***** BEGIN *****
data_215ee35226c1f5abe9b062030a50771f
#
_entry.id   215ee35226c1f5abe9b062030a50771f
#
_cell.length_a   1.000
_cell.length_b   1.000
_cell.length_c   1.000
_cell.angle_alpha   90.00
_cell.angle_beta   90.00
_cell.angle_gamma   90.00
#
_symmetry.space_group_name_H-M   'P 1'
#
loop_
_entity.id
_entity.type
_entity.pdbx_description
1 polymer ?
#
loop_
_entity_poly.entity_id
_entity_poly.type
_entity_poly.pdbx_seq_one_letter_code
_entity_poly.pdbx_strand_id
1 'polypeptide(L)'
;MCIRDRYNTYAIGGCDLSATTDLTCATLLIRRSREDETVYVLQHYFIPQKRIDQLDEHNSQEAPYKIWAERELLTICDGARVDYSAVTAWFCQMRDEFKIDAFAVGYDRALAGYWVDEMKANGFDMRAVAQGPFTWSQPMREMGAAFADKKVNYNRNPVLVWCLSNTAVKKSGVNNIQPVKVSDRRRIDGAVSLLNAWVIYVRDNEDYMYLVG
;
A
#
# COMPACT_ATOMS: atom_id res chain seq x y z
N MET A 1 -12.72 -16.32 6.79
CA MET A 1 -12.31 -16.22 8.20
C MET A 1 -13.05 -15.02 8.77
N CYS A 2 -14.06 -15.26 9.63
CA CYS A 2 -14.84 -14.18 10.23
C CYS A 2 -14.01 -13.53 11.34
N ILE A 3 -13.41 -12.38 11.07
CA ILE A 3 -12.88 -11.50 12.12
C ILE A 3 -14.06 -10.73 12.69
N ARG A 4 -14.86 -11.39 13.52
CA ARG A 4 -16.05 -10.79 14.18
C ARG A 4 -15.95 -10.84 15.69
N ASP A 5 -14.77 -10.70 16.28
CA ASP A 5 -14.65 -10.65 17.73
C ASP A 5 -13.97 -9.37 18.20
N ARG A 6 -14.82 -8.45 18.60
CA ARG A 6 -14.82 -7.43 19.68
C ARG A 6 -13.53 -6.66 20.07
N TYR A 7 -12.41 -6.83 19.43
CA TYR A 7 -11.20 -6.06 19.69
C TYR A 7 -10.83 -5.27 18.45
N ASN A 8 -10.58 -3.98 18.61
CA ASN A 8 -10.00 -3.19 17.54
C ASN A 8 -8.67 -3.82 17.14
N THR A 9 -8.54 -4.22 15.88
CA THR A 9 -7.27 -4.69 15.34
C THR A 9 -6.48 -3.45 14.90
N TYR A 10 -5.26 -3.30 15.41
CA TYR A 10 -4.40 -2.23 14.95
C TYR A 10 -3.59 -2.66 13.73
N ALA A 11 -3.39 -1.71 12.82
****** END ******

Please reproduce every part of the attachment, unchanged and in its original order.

data_215ee35226c1f5abe9b062030a50771f
#
_entry.id   215ee35226c1f5abe9b062030a50771f
#
_cell.length_a   1.000
_cell.length_b   1.000
_cell.length_c   1.000
_cell.angle_alpha   90.00
_cell.angle_beta   90.00
_cell.angle_gamma   90.00
#
_symmetry.space_group_name_H-M   'P 1'
#
loop_
_entity.id
_entity.type
_entity.pdbx_description
1 polymer ?
#
loop_
_entity_poly.entity_id
_entity_poly.type
_entity_poly.pdbx_seq_one_letter_code
_entity_poly.pdbx_strand_id
1 'polypeptide(L)'
;MCIRDRYNTYAIGGCDLSATTDLTCATLLIRRSREDETVYVLQHYFIPQKRIDQLDEHNSQEAPYKIWAERELLTICDGARVDYSAVTAWFCQMRDEFKIDAFAVGYDRALAGYWVDEMKANGFDMRAVAQGPFTWSQPMREMGAAFADKKVNYNRNPVLVWCLSNTAVKKSGVNNIQPVKVSDRRRIDGAVSLLNAWVIYVRDNEDYMYLVG
;
A
#
# COMPACT_ATOMS: atom_id res chain seq x y z
N MET A 1 -12.72 -16.32 6.79
CA MET A 1 -12.31 -16.22 8.20
C MET A 1 -13.05 -15.02 8.77
N CYS A 2 -14.06 -15.26 9.63
CA CYS A 2 -14.84 -14.18 10.23
C CYS A 2 -14.01 -13.53 11.34
N ILE A 3 -13.41 -12.38 11.07
CA ILE A 3 -12.88 -11.50 12.12
C ILE A 3 -14.06 -10.73 12.69
N ARG A 4 -14.86 -11.39 13.52
CA ARG A 4 -16.05 -10.79 14.18
C ARG A 4 -15.95 -10.84 15.69
N ASP A 5 -14.77 -10.70 16.28
CA ASP A 5 -14.65 -10.65 17.73
C ASP A 5 -13.97 -9.37 18.20
N ARG A 6 -14.82 -8.45 18.60
CA ARG A 6 -14.82 -7.43 19.68
C ARG A 6 -13.53 -6.66 20.07
N TYR A 7 -12.41 -6.83 19.43
CA TYR A 7 -11.20 -6.06 19.69
C TYR A 7 -10.83 -5.27 18.45
N ASN A 8 -10.58 -3.98 18.61
CA ASN A 8 -10.00 -3.19 17.54
C ASN A 8 -8.67 -3.82 17.14
N THR A 9 -8.54 -4.22 15.88
CA THR A 9 -7.27 -4.69 15.34
C THR A 9 -6.48 -3.45 14.90
N TYR A 10 -5.26 -3.30 15.41
CA TYR A 10 -4.40 -2.23 14.95
C TYR A 10 -3.59 -2.66 13.73
N ALA A 11 -3.39 -1.71 12.82